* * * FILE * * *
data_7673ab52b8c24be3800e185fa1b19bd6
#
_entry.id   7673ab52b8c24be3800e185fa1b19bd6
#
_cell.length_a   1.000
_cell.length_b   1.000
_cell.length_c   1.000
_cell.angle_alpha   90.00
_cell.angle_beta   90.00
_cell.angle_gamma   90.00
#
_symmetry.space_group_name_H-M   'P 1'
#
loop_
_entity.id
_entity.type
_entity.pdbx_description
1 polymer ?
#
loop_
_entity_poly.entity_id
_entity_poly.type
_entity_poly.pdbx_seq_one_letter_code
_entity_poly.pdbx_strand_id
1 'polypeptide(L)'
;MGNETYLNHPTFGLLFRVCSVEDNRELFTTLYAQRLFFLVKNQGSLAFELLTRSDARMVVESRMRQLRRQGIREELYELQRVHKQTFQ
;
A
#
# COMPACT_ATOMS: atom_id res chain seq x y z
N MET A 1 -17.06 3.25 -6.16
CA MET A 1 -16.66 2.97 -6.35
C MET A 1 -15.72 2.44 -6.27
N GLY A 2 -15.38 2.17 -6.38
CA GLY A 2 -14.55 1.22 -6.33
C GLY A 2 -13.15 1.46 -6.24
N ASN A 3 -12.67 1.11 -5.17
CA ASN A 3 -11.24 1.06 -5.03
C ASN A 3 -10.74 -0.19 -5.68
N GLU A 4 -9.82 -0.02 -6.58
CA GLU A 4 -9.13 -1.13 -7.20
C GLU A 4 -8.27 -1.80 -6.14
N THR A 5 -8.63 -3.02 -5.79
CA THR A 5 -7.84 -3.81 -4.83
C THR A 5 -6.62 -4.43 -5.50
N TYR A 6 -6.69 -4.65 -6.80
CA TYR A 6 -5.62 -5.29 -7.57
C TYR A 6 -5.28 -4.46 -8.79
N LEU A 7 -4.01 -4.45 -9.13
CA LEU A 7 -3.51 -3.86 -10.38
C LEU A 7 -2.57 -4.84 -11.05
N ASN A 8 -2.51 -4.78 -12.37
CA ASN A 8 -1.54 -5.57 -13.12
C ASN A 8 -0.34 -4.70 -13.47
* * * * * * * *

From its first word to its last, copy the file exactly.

data_7673ab52b8c24be3800e185fa1b19bd6
#
_entry.id   7673ab52b8c24be3800e185fa1b19bd6
#
_cell.length_a   1.000
_cell.length_b   1.000
_cell.length_c   1.000
_cell.angle_alpha   90.00
_cell.angle_beta   90.00
_cell.angle_gamma   90.00
#
_symmetry.space_group_name_H-M   'P 1'
#
loop_
_entity.id
_entity.type
_entity.pdbx_description
1 polymer ?
#
loop_
_entity_poly.entity_id
_entity_poly.type
_entity_poly.pdbx_seq_one_letter_code
_entity_poly.pdbx_strand_id
1 'polypeptide(L)'
;MGNETYLNHPTFGLLFRVCSVEDNRELFTTLYAQRLFFLVKNQGSLAFELLTRSDARMVVESRMRQLRRQGIREELYELQRVHKQTFQ
;
A
#
# COMPACT_ATOMS: atom_id res chain seq x y z
N MET A 1 -17.06 3.25 -6.16
CA MET A 1 -16.66 2.97 -6.35
C MET A 1 -15.72 2.44 -6.27
N GLY A 2 -15.38 2.17 -6.38
CA GLY A 2 -14.55 1.22 -6.33
C GLY A 2 -13.15 1.46 -6.24
N ASN A 3 -12.67 1.11 -5.17
CA ASN A 3 -11.24 1.06 -5.03
C ASN A 3 -10.74 -0.19 -5.68
N GLU A 4 -9.82 -0.02 -6.58
CA GLU A 4 -9.13 -1.13 -7.20
C GLU A 4 -8.27 -1.80 -6.14
N THR A 5 -8.63 -3.02 -5.79
CA THR A 5 -7.84 -3.81 -4.83
C THR A 5 -6.62 -4.43 -5.50
N TYR A 6 -6.69 -4.65 -6.80
CA TYR A 6 -5.62 -5.29 -7.57
C TYR A 6 -5.28 -4.46 -8.79
N LEU A 7 -4.01 -4.45 -9.13
CA LEU A 7 -3.51 -3.86 -10.38
C LEU A 7 -2.57 -4.84 -11.05
N ASN A 8 -2.51 -4.78 -12.37
CA ASN A 8 -1.54 -5.57 -13.12
C ASN A 8 -0.34 -4.70 -13.47